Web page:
K’gari: Paradise

Ok, I’ve fallen a little behind on the blogs – I’ve been too busy lately living!

Time to catch back up…
After spending a full week on Rainbow Beach, it was time for what we’d been waiting for: K’gari, also known as Fraser Island. K’gari, the Aboriginal place name for the island, means “paradise”, and it was pretty darn accurate.

At 120km long, Fraser is the largest sand island in the world, and a popular destination along the east coast. Olivia, Estef, and I joined a “tag along” tour of Fraser. Over three days and two nights, we drove all over the island in a convoy of four all-terrain vehicles. It was a group tour, but with certain restrictions due to COVID (for example, we could socialize with the people in our cars, but were supposed to maintain social distancing from everyone in the other cars).

Driving along the island:

Our first stop: Lake Mackenzie. Here we enjoyed an icy (but very beautiful) swim:

Driving along the empty beach:

Our tour guide told us that normally the island is packed with visitors, but it’s comparatively empty lately due to COVID. The tour company itself stopped operating during COVID and only started up again the week before we were there. Not great for businesses, but kind of cool in a way, that these beautiful spaces are getting a chance to breathe a bit (before continuing to be overrun with tourists like myself).

A local:

Our second day included a visit to the Champagne Pools:

These natural rock pools are filled by ocean waves. They get their name because after a wave hits the rocks, and the water is rushing back out, it looks like fizzing champagne:

We also visited the famous Maheno Shipwreck:

The Maheno was initially a luxury passenger ship between New Zealand and Australia, before being repurposed during WWI as a hospital ship. As a hospital ship it made several trips across the ocean, including trips to Europe, the Middle East, and Africa. Some time after the war it was sold to Japan for scrap metal, and was being towed there when it was hit by a cyclone. It ended up on the coast of Fraser, where it’s remained ever since; at various times people lived on the ship and there were even weddings there. Now, it lies half-buried in the sand, and waves crash through it during high tides:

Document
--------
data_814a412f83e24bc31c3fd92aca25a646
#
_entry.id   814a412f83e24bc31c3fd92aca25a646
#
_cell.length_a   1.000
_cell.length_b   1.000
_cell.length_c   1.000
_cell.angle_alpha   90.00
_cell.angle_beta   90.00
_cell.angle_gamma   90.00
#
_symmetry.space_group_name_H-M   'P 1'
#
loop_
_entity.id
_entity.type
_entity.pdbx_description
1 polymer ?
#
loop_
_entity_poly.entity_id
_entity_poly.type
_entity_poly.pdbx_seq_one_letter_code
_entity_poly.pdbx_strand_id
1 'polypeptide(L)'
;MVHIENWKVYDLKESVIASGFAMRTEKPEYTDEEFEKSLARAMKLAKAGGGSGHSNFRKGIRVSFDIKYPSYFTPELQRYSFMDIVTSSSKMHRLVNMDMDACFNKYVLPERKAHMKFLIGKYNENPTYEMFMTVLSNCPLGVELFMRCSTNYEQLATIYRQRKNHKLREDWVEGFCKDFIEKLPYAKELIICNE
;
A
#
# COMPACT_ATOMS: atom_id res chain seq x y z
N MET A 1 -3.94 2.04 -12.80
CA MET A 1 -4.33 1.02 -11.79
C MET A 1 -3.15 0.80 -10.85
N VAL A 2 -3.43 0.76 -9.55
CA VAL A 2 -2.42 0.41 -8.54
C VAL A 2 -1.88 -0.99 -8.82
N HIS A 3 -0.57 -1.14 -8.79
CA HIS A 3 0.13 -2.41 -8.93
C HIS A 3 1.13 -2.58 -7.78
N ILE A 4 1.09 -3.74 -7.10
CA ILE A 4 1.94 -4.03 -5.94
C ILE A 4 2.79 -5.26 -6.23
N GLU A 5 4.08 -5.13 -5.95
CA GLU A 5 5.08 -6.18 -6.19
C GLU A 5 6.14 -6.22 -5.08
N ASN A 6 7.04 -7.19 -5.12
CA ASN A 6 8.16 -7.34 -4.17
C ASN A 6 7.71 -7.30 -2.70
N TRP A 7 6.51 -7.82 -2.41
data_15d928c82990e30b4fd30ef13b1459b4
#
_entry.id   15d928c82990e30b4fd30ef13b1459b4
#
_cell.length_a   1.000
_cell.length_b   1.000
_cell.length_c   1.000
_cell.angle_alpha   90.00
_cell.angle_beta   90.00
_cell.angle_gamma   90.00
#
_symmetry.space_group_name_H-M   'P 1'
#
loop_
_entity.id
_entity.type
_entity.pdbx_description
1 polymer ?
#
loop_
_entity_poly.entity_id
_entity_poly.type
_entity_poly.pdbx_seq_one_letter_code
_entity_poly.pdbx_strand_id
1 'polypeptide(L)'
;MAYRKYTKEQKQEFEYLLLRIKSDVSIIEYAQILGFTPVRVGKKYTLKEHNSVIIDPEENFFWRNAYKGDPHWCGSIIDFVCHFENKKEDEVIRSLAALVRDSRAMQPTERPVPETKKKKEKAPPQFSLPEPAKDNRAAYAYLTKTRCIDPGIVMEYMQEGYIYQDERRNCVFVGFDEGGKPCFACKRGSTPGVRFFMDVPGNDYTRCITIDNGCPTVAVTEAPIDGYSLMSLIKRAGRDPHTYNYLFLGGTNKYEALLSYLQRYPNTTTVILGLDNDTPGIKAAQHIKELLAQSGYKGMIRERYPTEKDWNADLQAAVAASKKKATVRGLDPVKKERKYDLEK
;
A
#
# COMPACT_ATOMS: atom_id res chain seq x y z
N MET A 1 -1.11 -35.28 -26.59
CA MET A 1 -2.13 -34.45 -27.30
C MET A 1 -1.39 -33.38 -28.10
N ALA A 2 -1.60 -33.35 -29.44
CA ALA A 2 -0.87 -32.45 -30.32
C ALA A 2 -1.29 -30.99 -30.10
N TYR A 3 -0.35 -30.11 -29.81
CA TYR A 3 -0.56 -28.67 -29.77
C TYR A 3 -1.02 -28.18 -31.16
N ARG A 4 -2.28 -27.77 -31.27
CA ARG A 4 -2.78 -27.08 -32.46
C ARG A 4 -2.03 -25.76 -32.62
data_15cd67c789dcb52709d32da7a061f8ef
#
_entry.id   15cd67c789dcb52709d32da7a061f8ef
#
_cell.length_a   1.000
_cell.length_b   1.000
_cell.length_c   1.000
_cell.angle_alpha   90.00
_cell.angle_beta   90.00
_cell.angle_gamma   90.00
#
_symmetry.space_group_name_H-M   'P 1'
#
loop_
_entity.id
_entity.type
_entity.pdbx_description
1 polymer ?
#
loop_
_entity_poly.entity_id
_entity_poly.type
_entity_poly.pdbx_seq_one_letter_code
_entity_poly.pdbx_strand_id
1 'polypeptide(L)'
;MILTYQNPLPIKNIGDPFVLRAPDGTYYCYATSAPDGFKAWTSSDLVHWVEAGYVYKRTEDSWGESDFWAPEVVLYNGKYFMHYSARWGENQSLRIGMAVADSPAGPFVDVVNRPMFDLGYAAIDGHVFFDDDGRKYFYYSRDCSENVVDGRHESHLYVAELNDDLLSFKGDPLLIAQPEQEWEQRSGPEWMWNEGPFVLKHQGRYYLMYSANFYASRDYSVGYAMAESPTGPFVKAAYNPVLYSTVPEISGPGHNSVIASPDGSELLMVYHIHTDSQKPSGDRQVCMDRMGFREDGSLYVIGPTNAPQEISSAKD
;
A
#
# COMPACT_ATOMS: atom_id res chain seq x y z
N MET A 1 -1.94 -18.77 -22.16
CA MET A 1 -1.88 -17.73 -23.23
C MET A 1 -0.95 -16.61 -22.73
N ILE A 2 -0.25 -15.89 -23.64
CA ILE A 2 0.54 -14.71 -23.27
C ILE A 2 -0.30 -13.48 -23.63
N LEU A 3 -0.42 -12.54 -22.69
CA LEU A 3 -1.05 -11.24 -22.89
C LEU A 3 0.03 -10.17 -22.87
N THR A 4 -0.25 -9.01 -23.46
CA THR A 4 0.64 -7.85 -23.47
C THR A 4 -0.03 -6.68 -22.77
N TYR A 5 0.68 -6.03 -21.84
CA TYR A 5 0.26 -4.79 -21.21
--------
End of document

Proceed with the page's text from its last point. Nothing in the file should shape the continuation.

Fraser is also famous for its dingo population (this is where the “a dingo’s got my baby” quote is from). Fraser is home to the most genetically pure population of dingoes in Australia. In most other places across Australia, dingoes have interbred with domestic dogs. No pet dogs are allowed on Fraser for this reason.

The first two days on the island, we looked but found no dingoes. I did find lots of dingo footprints across the beach:

Luckily, on our last morning there, we saw a female dingo on the beach, trotting along quite casually. She seemed perfectly unbothered by the cars:

Our guide told us that this is the time of year dingoes have their puppies. This female likely had a den of pups hidden away somewhere, and was looking along the beach for food. Dingoes eat pretty much anything, including fish and anything that smells like humans (i.e., flip flops).

We headed off to the ferry shortly after that. We were a bit early, so we parked the 4WD cars on the beach and everyone got out to stretch their legs. Olivia, Laura (a Fraser friend), and I were sitting on small embankment, happily looking out at the ocean, when somebody called out to us: “There’s a dingo behind you!”

We jumped up and, yes, there was a dingo, walking up calmly behind us:

Our guide had instructed us earlier what to do in case of a dingo encounter. They may be cute and fluffy, but they’re still wild animals. We basically just stood still, stood our ground, and remained calm (good advice for pretty much any wild animal encounter).

There was another dingo further in the trees, as well, and the two of them were both very chilled out. They walked up and down the line-up of cars waiting for the ferry, likely looking for scraps of food or any garbage:


Eventually, the ferry arrived, the dingoes disappeared, and we headed back to the mainland. The island had been incredible, beautiful and wild.



    1. no – we were in big 4WD cars that belonged to the tour company we went with! (I’m not sure Subie would have been able to handle all the sand driving we did!)


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